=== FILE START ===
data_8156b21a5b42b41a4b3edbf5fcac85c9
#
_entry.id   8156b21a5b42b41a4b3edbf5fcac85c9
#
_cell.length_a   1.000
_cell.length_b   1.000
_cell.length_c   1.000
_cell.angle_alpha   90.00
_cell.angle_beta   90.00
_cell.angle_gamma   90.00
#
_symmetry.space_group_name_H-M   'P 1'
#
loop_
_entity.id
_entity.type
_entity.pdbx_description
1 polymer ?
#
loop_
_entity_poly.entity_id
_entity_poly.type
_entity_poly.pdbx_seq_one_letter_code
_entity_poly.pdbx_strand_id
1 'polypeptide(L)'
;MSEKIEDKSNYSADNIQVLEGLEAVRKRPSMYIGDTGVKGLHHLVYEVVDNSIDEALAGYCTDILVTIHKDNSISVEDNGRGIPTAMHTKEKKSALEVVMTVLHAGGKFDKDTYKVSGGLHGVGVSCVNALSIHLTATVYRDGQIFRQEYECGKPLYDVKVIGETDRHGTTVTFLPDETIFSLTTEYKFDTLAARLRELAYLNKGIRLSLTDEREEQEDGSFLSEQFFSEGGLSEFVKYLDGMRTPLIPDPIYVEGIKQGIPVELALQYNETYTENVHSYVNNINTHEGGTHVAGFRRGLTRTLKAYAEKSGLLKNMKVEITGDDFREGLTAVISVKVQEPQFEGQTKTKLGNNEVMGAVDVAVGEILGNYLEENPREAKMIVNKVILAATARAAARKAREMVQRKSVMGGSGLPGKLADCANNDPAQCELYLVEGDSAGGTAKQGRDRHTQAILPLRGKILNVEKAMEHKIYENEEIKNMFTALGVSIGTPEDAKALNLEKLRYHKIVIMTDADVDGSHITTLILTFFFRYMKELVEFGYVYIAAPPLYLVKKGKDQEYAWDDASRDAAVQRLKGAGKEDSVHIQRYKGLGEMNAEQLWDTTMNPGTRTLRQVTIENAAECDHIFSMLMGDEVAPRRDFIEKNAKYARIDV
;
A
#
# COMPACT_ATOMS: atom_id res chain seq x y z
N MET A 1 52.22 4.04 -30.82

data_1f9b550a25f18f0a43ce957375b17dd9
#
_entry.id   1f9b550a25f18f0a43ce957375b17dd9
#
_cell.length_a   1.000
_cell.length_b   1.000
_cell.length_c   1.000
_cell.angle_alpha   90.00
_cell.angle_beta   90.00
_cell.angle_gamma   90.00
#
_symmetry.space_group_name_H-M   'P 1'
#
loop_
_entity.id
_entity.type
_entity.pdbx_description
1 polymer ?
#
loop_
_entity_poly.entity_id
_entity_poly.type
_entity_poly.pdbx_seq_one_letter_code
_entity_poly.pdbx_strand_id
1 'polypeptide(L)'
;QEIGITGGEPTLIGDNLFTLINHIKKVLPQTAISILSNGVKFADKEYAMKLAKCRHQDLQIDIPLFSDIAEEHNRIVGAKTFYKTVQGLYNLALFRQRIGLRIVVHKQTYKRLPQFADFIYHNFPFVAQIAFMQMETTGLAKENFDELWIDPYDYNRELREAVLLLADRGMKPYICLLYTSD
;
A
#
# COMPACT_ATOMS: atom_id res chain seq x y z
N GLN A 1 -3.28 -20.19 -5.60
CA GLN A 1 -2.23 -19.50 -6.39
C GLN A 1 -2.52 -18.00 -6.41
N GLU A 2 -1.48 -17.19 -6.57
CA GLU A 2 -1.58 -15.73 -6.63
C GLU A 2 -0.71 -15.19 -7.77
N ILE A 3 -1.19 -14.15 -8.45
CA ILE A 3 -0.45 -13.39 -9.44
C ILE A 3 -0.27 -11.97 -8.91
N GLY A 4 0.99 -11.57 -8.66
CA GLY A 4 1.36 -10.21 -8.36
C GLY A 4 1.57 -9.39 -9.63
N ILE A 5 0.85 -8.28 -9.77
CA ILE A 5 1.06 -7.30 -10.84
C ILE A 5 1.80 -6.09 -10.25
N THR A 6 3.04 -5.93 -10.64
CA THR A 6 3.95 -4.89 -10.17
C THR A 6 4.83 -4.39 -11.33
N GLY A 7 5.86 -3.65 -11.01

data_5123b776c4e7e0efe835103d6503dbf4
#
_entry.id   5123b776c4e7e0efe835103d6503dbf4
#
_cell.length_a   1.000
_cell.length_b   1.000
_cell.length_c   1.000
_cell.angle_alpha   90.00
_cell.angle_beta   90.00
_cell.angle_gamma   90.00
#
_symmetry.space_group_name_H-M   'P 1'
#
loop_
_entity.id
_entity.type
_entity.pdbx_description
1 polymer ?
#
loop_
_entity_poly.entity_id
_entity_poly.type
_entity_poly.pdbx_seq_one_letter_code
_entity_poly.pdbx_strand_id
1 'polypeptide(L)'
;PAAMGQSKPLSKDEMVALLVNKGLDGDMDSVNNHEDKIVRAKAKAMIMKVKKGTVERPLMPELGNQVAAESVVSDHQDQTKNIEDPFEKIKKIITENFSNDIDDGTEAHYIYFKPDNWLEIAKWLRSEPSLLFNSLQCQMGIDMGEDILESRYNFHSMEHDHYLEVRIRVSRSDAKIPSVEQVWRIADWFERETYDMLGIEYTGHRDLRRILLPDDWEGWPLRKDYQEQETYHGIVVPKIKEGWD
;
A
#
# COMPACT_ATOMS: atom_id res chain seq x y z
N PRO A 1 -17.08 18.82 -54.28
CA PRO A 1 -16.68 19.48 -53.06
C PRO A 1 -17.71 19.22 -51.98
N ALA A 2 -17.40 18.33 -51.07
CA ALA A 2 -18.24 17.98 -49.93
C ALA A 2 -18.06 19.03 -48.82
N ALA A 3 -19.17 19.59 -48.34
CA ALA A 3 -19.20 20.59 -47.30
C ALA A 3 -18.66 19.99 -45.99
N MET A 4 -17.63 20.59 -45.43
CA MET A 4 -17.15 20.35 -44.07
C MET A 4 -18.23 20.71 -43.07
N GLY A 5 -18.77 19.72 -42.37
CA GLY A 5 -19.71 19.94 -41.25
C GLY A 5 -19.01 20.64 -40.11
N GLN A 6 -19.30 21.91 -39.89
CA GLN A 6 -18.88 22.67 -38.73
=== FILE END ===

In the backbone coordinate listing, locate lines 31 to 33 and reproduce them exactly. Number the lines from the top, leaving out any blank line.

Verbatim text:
N MET A 1 52.22 4.04 -30.82

data_1f9b550a25f18f0a43ce957375b17dd9
#